44      According to settled case-law, a design is therefore deemed to have been made available once the party asserting it has proven the events constituting disclosure. In order to refute that presumption, the party challenging the disclosure must establish to the requisite legal standard that the circumstances of the case could reasonably prevent those events from becoming known in the normal course of business to the circles specialised in the sector concerned (judgment of 21 May 2015, Senz Technologies v OHIM — Impliva (Umbrellas), T‑22/13 and T‑23/13, EU:T:2015:310, paragraph 26).

45      Commission Regulation (EC) No 2245/2002 of 21 October 2002 laying down detailed rules for the application of Council Regulation No 6/2002 on Community designs (OJ 2002 L 341, p. 28) does not contain any indications as to the evidence of disclosure of the earlier design to be given by the applicant for a declaration of invalidity. In particular, Article 28(1)(b)(v) of that regulation merely requires that where the application for invalidity is based, in particular, on the lack of novelty of the Community design for which protection is claimed, it must contain the indication and the reproduction of the invalidity applicant’s design that could form an obstacle to the novelty or individual character of the registered Community design for which protection is claimed, as well as documents proving the previous disclosure of the earlier design (see judgment of 14 July 2016, Thun 1794 v EUIPO — Adekor (Decorative graphical symbols), T‑420/15, not published, EU:T:2016:410, paragraph 26 and the case-law cited).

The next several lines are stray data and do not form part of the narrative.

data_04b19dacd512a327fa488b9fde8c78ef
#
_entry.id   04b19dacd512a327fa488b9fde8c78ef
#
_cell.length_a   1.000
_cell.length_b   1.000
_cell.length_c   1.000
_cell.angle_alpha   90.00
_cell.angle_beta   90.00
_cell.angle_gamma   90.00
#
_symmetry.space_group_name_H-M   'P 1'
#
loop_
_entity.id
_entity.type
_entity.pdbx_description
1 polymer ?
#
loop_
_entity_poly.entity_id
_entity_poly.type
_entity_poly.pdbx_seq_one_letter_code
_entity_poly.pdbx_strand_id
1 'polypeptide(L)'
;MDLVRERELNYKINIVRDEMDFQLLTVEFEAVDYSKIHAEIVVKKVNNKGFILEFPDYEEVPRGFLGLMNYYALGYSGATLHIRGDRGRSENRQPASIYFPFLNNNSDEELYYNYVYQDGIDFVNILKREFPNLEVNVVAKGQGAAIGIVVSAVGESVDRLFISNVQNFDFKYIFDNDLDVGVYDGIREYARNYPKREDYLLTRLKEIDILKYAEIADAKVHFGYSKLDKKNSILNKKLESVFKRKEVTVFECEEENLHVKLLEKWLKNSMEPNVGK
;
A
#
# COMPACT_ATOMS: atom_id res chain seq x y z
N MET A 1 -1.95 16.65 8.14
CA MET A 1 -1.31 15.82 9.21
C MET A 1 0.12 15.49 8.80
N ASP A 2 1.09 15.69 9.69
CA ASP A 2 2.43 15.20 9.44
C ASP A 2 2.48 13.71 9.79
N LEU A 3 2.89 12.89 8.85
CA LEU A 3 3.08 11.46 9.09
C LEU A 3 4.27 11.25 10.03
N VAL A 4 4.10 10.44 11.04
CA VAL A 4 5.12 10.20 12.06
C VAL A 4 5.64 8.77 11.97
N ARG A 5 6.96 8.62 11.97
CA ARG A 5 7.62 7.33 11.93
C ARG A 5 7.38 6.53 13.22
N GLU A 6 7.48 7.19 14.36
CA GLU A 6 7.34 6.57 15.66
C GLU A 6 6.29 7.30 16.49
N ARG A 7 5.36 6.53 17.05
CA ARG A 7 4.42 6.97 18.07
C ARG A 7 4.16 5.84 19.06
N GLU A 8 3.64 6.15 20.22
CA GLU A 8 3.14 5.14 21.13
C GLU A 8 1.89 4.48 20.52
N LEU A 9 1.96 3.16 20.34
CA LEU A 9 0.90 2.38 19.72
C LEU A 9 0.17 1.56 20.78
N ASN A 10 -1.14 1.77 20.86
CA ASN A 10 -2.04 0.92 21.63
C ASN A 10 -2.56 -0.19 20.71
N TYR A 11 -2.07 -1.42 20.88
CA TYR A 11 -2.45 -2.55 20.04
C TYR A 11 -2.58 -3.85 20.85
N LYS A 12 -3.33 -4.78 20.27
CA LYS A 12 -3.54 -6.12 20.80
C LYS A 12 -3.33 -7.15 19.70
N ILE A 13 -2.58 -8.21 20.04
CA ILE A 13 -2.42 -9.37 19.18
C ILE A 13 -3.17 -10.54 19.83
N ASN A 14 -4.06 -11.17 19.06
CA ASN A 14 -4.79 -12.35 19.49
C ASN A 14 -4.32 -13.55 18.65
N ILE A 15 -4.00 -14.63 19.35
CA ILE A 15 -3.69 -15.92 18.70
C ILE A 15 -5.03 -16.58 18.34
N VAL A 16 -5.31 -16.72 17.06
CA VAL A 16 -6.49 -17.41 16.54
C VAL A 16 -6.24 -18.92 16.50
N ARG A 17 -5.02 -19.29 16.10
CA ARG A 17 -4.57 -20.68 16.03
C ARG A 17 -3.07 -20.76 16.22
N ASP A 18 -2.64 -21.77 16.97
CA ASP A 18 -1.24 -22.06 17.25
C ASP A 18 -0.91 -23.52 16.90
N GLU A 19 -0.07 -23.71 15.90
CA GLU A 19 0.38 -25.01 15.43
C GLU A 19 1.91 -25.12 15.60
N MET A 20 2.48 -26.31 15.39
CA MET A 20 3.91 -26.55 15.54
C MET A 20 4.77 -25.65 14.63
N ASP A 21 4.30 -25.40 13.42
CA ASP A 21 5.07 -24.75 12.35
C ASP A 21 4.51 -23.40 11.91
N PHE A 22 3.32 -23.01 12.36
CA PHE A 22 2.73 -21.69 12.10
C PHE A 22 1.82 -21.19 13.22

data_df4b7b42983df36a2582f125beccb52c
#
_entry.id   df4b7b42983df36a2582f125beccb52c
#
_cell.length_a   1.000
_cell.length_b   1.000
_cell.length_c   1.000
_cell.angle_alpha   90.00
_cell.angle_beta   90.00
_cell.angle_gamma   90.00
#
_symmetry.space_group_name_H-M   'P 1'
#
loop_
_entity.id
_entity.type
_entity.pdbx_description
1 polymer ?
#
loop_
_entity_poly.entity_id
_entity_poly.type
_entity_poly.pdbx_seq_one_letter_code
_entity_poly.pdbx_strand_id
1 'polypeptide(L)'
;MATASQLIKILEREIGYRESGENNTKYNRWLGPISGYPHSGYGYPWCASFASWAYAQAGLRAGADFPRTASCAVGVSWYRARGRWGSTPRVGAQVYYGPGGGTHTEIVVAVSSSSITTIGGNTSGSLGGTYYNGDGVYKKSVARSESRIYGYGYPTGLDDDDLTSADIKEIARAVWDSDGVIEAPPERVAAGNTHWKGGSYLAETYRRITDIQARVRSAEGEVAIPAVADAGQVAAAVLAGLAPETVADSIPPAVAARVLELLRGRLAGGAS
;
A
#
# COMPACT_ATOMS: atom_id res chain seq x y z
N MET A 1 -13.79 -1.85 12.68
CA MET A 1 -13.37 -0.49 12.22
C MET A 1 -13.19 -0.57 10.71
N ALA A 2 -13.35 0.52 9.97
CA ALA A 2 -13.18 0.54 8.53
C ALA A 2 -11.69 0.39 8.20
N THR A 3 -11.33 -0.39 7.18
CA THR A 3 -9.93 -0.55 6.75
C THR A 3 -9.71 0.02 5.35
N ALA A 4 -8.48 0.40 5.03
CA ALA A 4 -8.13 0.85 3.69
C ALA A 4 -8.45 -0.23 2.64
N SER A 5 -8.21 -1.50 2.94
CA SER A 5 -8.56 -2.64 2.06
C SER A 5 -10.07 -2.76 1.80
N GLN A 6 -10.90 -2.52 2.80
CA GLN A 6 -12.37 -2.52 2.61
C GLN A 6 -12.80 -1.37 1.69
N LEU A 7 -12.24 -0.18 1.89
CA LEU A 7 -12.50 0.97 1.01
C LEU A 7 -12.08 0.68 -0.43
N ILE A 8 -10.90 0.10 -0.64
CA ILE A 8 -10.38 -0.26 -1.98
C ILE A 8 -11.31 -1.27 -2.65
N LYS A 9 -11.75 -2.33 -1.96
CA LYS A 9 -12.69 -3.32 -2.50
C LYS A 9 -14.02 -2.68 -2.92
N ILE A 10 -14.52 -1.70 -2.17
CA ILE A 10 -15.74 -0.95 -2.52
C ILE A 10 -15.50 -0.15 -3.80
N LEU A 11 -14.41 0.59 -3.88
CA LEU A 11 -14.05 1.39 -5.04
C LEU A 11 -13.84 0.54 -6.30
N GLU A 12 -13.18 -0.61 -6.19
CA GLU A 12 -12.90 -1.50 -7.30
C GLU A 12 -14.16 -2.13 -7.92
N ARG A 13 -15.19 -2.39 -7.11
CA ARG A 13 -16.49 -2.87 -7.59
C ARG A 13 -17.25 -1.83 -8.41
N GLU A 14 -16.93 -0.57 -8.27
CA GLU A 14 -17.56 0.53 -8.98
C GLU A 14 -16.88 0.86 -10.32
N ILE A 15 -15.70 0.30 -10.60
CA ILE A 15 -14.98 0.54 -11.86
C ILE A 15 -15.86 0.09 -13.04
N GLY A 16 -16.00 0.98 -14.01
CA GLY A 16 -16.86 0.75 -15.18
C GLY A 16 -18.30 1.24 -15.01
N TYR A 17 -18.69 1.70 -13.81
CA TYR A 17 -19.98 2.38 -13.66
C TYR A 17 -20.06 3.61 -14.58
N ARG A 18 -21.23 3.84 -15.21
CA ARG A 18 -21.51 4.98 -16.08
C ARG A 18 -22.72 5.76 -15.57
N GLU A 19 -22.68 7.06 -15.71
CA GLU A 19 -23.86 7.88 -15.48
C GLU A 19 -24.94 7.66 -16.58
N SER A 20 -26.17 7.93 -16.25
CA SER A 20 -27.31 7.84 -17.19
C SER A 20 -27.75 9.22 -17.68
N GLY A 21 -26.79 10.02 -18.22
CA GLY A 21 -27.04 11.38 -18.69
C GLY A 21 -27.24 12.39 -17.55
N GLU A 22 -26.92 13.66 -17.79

46      Moreover, neither Regulation No 6/2002 nor Regulation No 2245/2002 specifies a compulsory form of evidence to be lodged by the invalidity applicant to prove the disclosure of his design before the date of filing of the application for registration of the design for which protection is claimed. Thus, Article 28(1)(b)(v) and (vi) of Regulation No 2245/2002 merely requires that the application for a declaration of invalidity contains ‘documents proving the existence [of the earlier design]’ as well as ‘an indication of the facts, evidence and arguments submitted in support of the grounds’. Equally, Article 65(1) of Regulation No 6/2002 provides only a non-exhaustive list of possible measures of inquiry before EUIPO (see judgment of 14 July 2016, Decorative graphical symbols, T‑420/15, not published, EU:T:2016:410, paragraph 26 and the case-law cited).